By: Brook Ptacek, Spring 2019 IAC Student Intern
Alternative dispute resolution or “ADR” is where parties agree, by contractual agreement or otherwise, to resolve their dispute outside of the court system. It is another forum to get your matter quickly and efficiently resolved…and most importantly, a way to save extra money spent on attorney fees and court costs to reach a resolution.
There are two main forms of ADR: arbitration and mediation. In the Investor Advocacy Clinic, you will hear us refer to arbitration a lot. The main difference between the two is that the rulings in arbitration are binding, while mediation voluntary. Click here for FINRA’s break-down comparison. Continue reading
By Caleb L. Swiney, Spring 2019 IAC Student Intern
This Wednesday’s word may seem simple, but there really is no universal definition for “retirement.” The choices that you make throughout your life, as both an investor and as an individual, will have a profound impact on how secure you are in retirement. Recently, FINRA published an article titled, “Kids Will Turn Your Hair Gray,” noting that 66% of people with dependent children are worried about running out of money in retirements, but that only 54% of people without dependent are worried about running out of money in retirement.
On its face, this article would seem to be about managing retirement income in relation to childcare expenses. What this article discusses, however, are general retirement guidelines that will help any investor feel secure in retirement. Continue reading
By G. Kevin Mathis, Fall 2018 IAC Student Intern
First, what is Fintech? Defining Fintech is difficult because currently a consensus definition of Fintech is nonexistent. Patrick Schueffel, a professor of Finance with the Institute of Finance, School of Management Fribourg in Fribourg Switzerland wrote an article, Taming the Beast: A Scientific Definition of Fintech, in which he aimed to define Fintech. Continue reading
Ben Dell’Orto Fall 2018 IAC Student Intern
Even in the cutthroat world of investing, it doesn’t get much more morbid than “betting on death.”
A viatical settlement, also called a life settlement, is an investment where the purchaser buys a person’s life insurance policy. The insured individual needs money, frequently for a medical treatment, and accepts a sum less than the value of the policy from the investor. The investor also doesn’t necessarily have to purchase the whole policy, as brokers often split the policy among multiple investors, allowing investors to minimize risk by purchasing a smaller portion of several policies. Continue reading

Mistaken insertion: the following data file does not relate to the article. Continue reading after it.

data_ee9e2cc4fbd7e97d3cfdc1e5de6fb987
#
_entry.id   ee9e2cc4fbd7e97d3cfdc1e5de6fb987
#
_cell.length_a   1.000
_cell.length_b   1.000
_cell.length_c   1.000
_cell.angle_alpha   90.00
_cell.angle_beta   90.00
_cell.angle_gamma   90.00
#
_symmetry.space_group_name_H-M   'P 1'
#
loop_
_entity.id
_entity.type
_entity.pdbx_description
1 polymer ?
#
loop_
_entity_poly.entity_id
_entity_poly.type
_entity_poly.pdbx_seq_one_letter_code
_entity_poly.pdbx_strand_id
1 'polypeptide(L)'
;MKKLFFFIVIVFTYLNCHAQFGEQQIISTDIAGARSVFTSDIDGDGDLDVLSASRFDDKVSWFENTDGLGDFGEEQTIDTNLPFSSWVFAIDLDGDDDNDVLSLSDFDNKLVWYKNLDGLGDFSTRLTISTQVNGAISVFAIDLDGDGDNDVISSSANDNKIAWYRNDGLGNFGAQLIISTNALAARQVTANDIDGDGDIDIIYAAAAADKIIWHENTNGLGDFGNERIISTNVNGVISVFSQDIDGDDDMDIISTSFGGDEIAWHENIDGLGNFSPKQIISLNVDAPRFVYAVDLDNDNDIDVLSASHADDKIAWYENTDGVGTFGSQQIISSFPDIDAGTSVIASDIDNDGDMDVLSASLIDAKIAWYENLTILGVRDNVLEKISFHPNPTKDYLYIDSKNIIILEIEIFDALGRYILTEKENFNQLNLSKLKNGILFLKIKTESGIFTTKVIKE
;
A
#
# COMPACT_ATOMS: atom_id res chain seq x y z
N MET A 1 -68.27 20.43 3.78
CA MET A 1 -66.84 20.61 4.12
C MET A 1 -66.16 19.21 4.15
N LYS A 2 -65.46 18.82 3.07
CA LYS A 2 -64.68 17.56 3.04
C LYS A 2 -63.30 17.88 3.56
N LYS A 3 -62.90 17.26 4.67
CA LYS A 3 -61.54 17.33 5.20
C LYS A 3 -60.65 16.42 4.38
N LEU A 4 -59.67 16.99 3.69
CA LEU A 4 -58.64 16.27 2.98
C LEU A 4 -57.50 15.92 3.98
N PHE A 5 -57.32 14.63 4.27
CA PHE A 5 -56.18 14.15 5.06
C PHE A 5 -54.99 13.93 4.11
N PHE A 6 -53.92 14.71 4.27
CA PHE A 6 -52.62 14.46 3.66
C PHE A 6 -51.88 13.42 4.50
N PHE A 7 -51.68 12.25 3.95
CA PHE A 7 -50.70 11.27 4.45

By W. Dowdy White, Fall 2018 IAC Student Intern
Have you ever been bullfighting? Odds are that you probably have not. Well, if you’re like most people, you probably haven’t jumped into a dangerous ring with a 2,000-pound bull and flashed a bright red muleta. If you have, whoa! I can’t believe that you’re reading this right now! This segment of our Wednesday’s Word series is about bull markets. Don’t worry, this term doesn’t describe a market in which you buy your stocks while fighting a bull. On the contrary, according to Investor.gov, a bull market exists at a time when “stock prices are rising and market sentiment is optimistic.” To put it in simpler words, a bull market is a market in which prices rise during prolonged period of time. Continue reading
By Edward Greenblat, Fall 2018 Investor Advocacy Clinic Student Attorney
Nobody likes writing out an IOU. But, if investors aren’t careful with their ICOs, they could end up writing a bunch of IOUs.
ICOs or Initial Coin Offerings have become a popular way for people and businesses to raise money or start investing. But what are ICOs? An ICO is a form of cryptocurrency, which is a “digital representation of value that can be digitally traded and functions as a medium of exchange, unit of account, or store of value.” In layman’s terms, an ICO is electronic money that can be traded online. Continue reading
By Eric Peters, Spring 2018 IAC Student Intern
Securitization is a process that has been developed, essentially, to take various types of debt instruments that were rarely traded and turn them into tradable securities, resulting in greater liquidity. As such, the goal of the securitization is threefold: 1.) increase the liquidity of debt instruments, 2.) lower the cost of capital to borrowers, and 3.) increase the efficiency of financial markets. Continue reading